Shell takes Greenpeace to court to stop Arctic drilling protests

Anglo-Dutch oil giant Shell has taken environmental group Greenpeace to court in the Netherlands in an effort to keep protesters at least 500 meters away from its property — or face fines of up to €1m.


The court case follows Greenpeace protests against Shell’s Arctic drilling earlier this month in which fuel pumps at scores of petrol stations in the Netherlands were put out of action for a short time.
‘One of the most powerful companies in the world is asking for an unbelievably high penalty for a peaceful protest,’ said Greenpeace Nederland director Sylvia Borren.
Dutch property
Shell said in a statement that its legal actions so far were limited to its retail sites and other premises in the Netherlands. Nevertheless, Greenpeace’s recent actions have ‘have gone well beyond the limits of acceptable protest,’ news agency AP quoted the statement as saying.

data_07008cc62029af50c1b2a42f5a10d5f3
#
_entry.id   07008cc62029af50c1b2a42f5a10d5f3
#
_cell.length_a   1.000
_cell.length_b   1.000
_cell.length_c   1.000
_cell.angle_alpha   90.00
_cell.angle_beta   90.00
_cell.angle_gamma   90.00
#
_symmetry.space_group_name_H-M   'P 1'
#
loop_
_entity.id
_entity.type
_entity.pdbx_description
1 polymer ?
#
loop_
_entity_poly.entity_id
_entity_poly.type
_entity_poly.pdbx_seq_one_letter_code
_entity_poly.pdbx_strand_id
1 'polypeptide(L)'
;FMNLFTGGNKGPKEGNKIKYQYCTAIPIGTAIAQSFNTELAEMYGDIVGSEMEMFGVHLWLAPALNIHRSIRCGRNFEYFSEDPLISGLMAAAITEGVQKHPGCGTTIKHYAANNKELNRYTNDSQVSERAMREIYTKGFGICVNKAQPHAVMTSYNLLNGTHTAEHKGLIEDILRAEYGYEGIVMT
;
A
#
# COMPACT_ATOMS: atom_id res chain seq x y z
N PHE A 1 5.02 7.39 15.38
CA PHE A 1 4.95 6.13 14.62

‘Shell continues to respect the legitimate right of people to peacefully protest against the activities we undertake to ensure the world’s energy needs are met.’
According to AP, Shell’s legal filing asks ‘that Greenpeace inform its satellite organisations that it no longer supports protests that are solely directed at causing Shell economic damage or that bring human lives and the environment in danger.’
The Dutch court will give its verdict on October 5. Shell is based in The Hague and Greenpeace International in Amsterdam.
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